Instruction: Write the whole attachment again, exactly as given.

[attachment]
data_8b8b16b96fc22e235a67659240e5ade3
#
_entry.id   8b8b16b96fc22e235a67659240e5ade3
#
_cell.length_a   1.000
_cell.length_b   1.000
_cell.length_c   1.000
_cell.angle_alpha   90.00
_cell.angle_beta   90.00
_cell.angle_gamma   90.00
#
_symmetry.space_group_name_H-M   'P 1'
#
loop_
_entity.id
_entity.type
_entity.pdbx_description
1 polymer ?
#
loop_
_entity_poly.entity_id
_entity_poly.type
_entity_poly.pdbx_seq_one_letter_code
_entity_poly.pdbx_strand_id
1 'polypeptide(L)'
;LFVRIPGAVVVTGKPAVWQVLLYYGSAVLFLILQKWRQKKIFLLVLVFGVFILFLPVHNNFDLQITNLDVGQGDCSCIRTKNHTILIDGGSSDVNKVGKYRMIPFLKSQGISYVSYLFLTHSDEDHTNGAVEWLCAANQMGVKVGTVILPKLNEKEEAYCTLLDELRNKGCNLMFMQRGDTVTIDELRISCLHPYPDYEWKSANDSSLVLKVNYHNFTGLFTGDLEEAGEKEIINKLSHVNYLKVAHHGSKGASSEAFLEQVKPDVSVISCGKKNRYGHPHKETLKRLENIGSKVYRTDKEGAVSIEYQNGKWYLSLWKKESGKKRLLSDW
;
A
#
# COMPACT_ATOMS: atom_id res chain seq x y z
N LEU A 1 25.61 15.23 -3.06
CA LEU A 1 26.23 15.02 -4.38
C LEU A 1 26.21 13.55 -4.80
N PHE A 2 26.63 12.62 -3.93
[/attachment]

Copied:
data_8b8b16b96fc22e235a67659240e5ade3
#
_entry.id   8b8b16b96fc22e235a67659240e5ade3
#
_cell.length_a   1.000
_cell.length_b   1.000
_cell.length_c   1.000
_cell.angle_alpha   90.00
_cell.angle_beta   90.00
_cell.angle_gamma   90.00
#
_symmetry.space_group_name_H-M   'P 1'
#
loop_
_entity.id
_entity.type
_entity.pdbx_description
1 polymer ?
#
loop_
_entity_poly.entity_id
_entity_poly.type
_entity_poly.pdbx_seq_one_letter_code
_entity_poly.pdbx_strand_id
1 'polypeptide(L)'
;LFVRIPGAVVVTGKPAVWQVLLYYGSAVLFLILQKWRQKKIFLLVLVFGVFILFLPVHNNFDLQITNLDVGQGDCSCIRTKNHTILIDGGSSDVNKVGKYRMIPFLKSQGISYVSYLFLTHSDEDHTNGAVEWLCAANQMGVKVGTVILPKLNEKEEAYCTLLDELRNKGCNLMFMQRGDTVTIDELRISCLHPYPDYEWKSANDSSLVLKVNYHNFTGLFTGDLEEAGEKEIINKLSHVNYLKVAHHGSKGASSEAFLEQVKPDVSVISCGKKNRYGHPHKETLKRLENIGSKVYRTDKEGAVSIEYQNGKWYLSLWKKESGKKRLLSDW
;
A
#
# COMPACT_ATOMS: atom_id res chain seq x y z
N LEU A 1 25.61 15.23 -3.06
CA LEU A 1 26.23 15.02 -4.38
C LEU A 1 26.21 13.55 -4.80
N PHE A 2 26.63 12.62 -3.93